Still for sale: Bibs with lead

Tests by two firms show elevated lead levels in bibs sold at Toys 'R' Us, but retailer, Feds have not recalled item.

NEW YORK ( -- Certain vinyl baby bibs sold at Toys "R" Us stores appear to be contaminated with lead, but this latest Chinese-made product to raise safety concerns is not being recalled.

Tests conducted on the bibs for the public interest group Center for Environmental Health (CEH) as well as tests conducted separately by the New York Times showed lead as high as three times the level allowed in paint in the bibs.

CEH said it tested these two bibs from a Toy R Us store and found them to be contaminated with lead.
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The CEH said Wednesday that it purchased the Vinyl bibs from Toys R Us and Babies R Us stores, including a bib with Disney's (Charts, Fortune 500) "Winnie the Pooh" characters and store brand bibs marketed as "Koala Baby" and "Especially for Baby" bibs.

The group said in a statement that the bibs tested for lead levels that are between three and four times the legal limit for lead in paint.

CEH also found a "Kidcosmic" brand vinyl bib sold in a Lisa Kline store with similarly high lead levels.

In May, the Consumer Product Safety Commission (CPSC) issued a consumer safety alert - but not a recall - of baby bibs with cracked or peeling vinyl surfaces. The agency warned of a potential risk of lead exposure to infants from those products.

However, the agency concluded that its risk assessment found hat none of the bibs that were tested at CPSC's laboratory would pose a risk of substantial illness to children from mouthing

The CPSC recommended that parents discard bibs that were in poor condition to avoid any potential exposure to lead from swallowed vinyl.

"Lead in vinyl baby bibs poses a reckless, unnecessary hazard to children at the most vulnerable age," Caroline Cox, research director at CEH said in a statement.

"These companies have known for months that vinyl bibs could be a threat to children, yet they continued to put their profits ahead of children's health. We expect these bibs to be removed from store shelves immediately," she said.

The CEH said it found Wal-Mart (Charts, Fortune 500) selling vinyl baby bibs tainted with lead in May and asked the retailer to stop the sale of the bibs nationwide.

Regarding the CPSC's safety alert issued in May, the CEH said that the Safety Commission's report was "inaccurate and misleading."

"In fact, all of the tests on the Wal-Mart, Toys R Us, Disney and Lisa Kline bibs were on new bibs," the group said.

"CPSC has a chance to step up to the plate and order a national recall to protect children, but the recent past has shown that the agency is more concerned with protecting companies that make and sell poisonous products," Charlie Pizarro, associate director of CEH, said in a statement.

Separately, the Times reported Wednesday that Toys "R" Us said that its own independent lab test on the bibs conducted as recently as May found them to be in compliance with safety standards for lead levels.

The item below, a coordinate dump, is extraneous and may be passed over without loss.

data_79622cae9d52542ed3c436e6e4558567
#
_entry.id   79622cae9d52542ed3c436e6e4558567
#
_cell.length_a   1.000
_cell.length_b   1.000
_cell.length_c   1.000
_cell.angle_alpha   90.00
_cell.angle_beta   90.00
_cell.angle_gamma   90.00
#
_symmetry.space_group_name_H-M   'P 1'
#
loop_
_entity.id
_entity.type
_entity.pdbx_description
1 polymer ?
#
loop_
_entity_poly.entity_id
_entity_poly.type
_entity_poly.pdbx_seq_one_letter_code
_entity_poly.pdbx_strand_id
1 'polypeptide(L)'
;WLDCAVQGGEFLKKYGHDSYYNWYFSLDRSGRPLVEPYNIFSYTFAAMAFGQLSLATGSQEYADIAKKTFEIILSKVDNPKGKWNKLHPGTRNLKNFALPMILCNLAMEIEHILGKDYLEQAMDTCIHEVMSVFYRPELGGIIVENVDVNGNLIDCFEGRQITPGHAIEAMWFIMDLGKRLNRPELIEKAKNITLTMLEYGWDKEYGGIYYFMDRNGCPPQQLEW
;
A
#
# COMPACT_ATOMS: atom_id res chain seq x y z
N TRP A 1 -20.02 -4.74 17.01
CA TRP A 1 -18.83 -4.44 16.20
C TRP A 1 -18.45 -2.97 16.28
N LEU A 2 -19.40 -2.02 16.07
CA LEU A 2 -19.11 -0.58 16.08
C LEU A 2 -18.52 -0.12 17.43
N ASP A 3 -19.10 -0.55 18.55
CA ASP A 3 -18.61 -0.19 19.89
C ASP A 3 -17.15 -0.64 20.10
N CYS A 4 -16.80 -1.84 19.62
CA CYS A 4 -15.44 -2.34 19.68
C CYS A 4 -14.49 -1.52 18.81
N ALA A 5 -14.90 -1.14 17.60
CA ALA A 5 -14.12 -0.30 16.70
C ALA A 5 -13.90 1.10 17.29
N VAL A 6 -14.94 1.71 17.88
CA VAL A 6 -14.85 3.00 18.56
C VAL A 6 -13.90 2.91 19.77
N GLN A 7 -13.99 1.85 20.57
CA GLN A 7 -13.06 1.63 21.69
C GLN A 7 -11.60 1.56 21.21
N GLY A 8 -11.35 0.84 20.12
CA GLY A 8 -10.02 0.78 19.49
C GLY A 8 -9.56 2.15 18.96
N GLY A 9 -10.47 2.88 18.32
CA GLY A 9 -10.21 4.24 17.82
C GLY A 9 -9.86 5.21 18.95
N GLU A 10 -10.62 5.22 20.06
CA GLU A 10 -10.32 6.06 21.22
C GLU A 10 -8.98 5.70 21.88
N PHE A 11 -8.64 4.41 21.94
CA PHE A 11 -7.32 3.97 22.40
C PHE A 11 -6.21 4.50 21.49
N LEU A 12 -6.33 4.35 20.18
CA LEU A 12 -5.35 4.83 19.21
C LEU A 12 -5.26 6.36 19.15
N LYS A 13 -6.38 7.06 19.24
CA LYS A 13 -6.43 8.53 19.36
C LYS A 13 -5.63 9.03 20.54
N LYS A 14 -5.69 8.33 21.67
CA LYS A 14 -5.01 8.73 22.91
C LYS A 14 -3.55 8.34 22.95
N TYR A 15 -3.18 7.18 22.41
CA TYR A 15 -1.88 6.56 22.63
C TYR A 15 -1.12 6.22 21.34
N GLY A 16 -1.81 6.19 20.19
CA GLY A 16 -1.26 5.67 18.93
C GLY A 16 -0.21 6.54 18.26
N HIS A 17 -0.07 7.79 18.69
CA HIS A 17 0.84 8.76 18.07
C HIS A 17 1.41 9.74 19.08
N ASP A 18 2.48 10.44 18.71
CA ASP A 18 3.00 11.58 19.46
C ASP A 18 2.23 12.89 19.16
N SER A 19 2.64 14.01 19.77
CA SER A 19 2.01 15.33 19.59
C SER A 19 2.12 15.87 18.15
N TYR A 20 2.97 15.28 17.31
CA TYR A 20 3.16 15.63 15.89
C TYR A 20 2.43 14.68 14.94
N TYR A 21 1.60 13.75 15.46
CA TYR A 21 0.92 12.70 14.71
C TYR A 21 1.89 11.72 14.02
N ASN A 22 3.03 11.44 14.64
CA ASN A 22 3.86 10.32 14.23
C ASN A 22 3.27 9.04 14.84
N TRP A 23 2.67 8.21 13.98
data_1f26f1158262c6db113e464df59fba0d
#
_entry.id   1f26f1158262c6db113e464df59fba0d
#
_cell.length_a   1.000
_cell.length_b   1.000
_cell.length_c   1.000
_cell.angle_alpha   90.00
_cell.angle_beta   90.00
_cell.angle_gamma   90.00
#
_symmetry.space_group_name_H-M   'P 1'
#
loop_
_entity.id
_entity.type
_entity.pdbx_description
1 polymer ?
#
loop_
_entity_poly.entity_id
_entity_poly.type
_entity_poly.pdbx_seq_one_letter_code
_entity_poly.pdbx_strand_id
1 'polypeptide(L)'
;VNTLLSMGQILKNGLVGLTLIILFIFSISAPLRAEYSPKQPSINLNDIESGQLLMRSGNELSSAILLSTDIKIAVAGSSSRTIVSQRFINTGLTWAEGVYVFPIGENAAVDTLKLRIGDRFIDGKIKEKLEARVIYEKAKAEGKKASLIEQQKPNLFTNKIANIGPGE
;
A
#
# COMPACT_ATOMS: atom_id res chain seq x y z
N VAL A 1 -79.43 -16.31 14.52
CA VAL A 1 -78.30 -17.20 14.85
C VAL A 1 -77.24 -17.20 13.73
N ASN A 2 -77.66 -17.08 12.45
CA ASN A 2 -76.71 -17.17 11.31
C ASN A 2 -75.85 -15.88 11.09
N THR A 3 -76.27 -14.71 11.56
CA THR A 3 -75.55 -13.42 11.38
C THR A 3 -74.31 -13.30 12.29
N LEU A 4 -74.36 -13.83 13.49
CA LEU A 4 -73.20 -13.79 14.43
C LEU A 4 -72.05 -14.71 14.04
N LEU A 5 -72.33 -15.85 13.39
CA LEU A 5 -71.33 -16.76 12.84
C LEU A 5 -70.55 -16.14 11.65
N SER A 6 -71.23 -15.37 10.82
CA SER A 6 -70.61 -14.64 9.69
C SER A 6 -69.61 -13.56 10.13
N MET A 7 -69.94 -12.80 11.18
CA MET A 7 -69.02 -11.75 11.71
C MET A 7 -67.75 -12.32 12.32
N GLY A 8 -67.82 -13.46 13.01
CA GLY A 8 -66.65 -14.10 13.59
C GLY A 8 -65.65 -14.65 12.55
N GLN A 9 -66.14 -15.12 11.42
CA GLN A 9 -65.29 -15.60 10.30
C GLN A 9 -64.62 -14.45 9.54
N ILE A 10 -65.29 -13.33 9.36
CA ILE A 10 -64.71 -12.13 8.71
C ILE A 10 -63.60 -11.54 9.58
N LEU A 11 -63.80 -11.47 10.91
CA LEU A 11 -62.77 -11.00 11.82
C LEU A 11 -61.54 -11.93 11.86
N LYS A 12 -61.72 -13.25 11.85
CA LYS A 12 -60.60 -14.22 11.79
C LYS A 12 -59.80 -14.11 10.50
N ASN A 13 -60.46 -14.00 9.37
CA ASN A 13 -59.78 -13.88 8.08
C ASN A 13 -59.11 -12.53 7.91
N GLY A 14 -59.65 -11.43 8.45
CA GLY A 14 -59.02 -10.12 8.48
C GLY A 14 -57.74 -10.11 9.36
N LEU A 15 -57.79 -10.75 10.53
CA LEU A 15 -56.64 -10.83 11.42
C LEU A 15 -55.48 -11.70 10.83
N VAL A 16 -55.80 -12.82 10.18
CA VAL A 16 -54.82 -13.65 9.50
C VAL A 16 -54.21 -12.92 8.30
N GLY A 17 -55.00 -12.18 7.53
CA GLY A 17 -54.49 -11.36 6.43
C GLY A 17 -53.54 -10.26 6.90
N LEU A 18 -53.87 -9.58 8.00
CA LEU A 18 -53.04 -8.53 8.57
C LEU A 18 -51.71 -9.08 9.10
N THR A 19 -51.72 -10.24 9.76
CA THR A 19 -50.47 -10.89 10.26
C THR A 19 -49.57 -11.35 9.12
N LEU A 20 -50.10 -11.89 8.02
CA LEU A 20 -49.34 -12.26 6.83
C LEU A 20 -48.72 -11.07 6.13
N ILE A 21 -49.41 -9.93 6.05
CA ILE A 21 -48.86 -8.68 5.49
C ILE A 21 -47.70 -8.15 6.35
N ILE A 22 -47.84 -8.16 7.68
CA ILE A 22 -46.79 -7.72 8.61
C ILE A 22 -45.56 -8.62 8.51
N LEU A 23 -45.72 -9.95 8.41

Company spokeswoman Kathleen Waugh told the paper the bibs would be retested and held to standards tougher than federal safety rules.

"Our uncompromising commitment to safety has been, and continues to be, our highest priority," she said in a written statement.

The retailer is owned by private equity firms Kohlberg Kravis Roberts and Bain Capital and real estate investment trust Vornado Realty Trust (Charts). The bibs were imported from China by Hamco Baby Products, a unit of Crown Crafts (Charts).

The paper reports that Hamco earlier this year imported bibs from China for Wal-Mart Stores (Charts, Fortune 500), but the retailer removed the bibs from its store shelves nationwide due to lead concerns. In Illinois, a strict lead law required their recall, the paper reported.

Chinese products have raised new safety concerns in recent months, prompting a series of recalls. Mattel (Charts, Fortune 500) on Tuesday recalled more than 9 million toys made in China that had been sold in the United States, the second major recall of Chinese toys by the toymaker.

There have also been recalls in recent months of Chinese-produced toothpaste, seafood, animal feed and tires for light trucks, all due to concerns about the safety of the products.

Officials from the Consumer Product Safety Commission told the paper that they would prefer that there be no elevated levels of lead in bibs, but that its own test results indicate that lead, when present, was at levels low enough that a child chewing on or rubbing the bib would not get an unhealthy dose.

The agency said the Toys "R" Us bibs pose a risk only if they are ripped or otherwise deteriorated.

"There is a potential risk of lead exposure from babies swallowing pieces of cracked vinyl on used bibs," the agency said in a statement given to the paper, after being presented with the test results on the Toys "R" Us bibs.

The lack of a recall prompted criticism by some lead safety advocates.

"All lead is bad lead," Patrick MacRoy, director of the Chicago lead poisoning prevention program, told the Times. "Why should we allow any lead to be in there?"  Top of page